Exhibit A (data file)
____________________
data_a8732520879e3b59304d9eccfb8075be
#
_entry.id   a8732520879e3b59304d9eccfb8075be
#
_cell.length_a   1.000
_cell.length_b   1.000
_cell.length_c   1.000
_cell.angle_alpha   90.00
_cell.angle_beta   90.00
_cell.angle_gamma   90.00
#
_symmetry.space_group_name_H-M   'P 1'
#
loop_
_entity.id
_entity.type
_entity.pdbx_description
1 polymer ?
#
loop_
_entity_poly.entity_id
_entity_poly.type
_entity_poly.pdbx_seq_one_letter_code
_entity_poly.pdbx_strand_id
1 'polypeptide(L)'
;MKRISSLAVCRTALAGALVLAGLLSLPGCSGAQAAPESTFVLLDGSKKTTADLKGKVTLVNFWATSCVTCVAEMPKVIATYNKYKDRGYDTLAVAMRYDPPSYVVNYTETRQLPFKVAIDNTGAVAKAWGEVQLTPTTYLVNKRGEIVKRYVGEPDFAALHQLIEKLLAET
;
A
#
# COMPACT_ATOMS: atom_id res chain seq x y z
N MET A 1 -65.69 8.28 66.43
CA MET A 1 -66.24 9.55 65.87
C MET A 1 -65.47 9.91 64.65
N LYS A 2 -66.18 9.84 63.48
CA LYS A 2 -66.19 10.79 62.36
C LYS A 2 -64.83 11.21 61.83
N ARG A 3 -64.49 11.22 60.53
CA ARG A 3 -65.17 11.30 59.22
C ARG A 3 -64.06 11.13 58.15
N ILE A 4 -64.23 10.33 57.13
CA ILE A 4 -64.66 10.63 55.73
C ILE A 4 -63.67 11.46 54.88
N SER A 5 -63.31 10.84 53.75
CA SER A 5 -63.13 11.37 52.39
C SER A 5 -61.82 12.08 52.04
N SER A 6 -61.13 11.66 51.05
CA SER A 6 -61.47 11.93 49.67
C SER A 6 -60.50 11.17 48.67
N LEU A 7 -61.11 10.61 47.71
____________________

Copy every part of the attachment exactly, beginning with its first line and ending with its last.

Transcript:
data_a8732520879e3b59304d9eccfb8075be
#
_entry.id   a8732520879e3b59304d9eccfb8075be
#
_cell.length_a   1.000
_cell.length_b   1.000
_cell.length_c   1.000
_cell.angle_alpha   90.00
_cell.angle_beta   90.00
_cell.angle_gamma   90.00
#
_symmetry.space_group_name_H-M   'P 1'
#
loop_
_entity.id
_entity.type
_entity.pdbx_description
1 polymer ?
#
loop_
_entity_poly.entity_id
_entity_poly.type
_entity_poly.pdbx_seq_one_letter_code
_entity_poly.pdbx_strand_id
1 'polypeptide(L)'
;MKRISSLAVCRTALAGALVLAGLLSLPGCSGAQAAPESTFVLLDGSKKTTADLKGKVTLVNFWATSCVTCVAEMPKVIATYNKYKDRGYDTLAVAMRYDPPSYVVNYTETRQLPFKVAIDNTGAVAKAWGEVQLTPTTYLVNKRGEIVKRYVGEPDFAALHQLIEKLLAET
;
A
#
# COMPACT_ATOMS: atom_id res chain seq x y z
N MET A 1 -65.69 8.28 66.43
CA MET A 1 -66.24 9.55 65.87
C MET A 1 -65.47 9.91 64.65
N LYS A 2 -66.18 9.84 63.48
CA LYS A 2 -66.19 10.79 62.36
C LYS A 2 -64.83 11.21 61.83
N ARG A 3 -64.49 11.22 60.53
CA ARG A 3 -65.17 11.30 59.22
C ARG A 3 -64.06 11.13 58.15
N ILE A 4 -64.23 10.33 57.13
CA ILE A 4 -64.66 10.63 55.73
C ILE A 4 -63.67 11.46 54.88
N SER A 5 -63.31 10.84 53.75
CA SER A 5 -63.13 11.37 52.39
C SER A 5 -61.82 12.08 52.04
N SER A 6 -61.13 11.66 51.05
CA SER A 6 -61.47 11.93 49.67
C SER A 6 -60.50 11.17 48.67
N LEU A 7 -61.11 10.61 47.71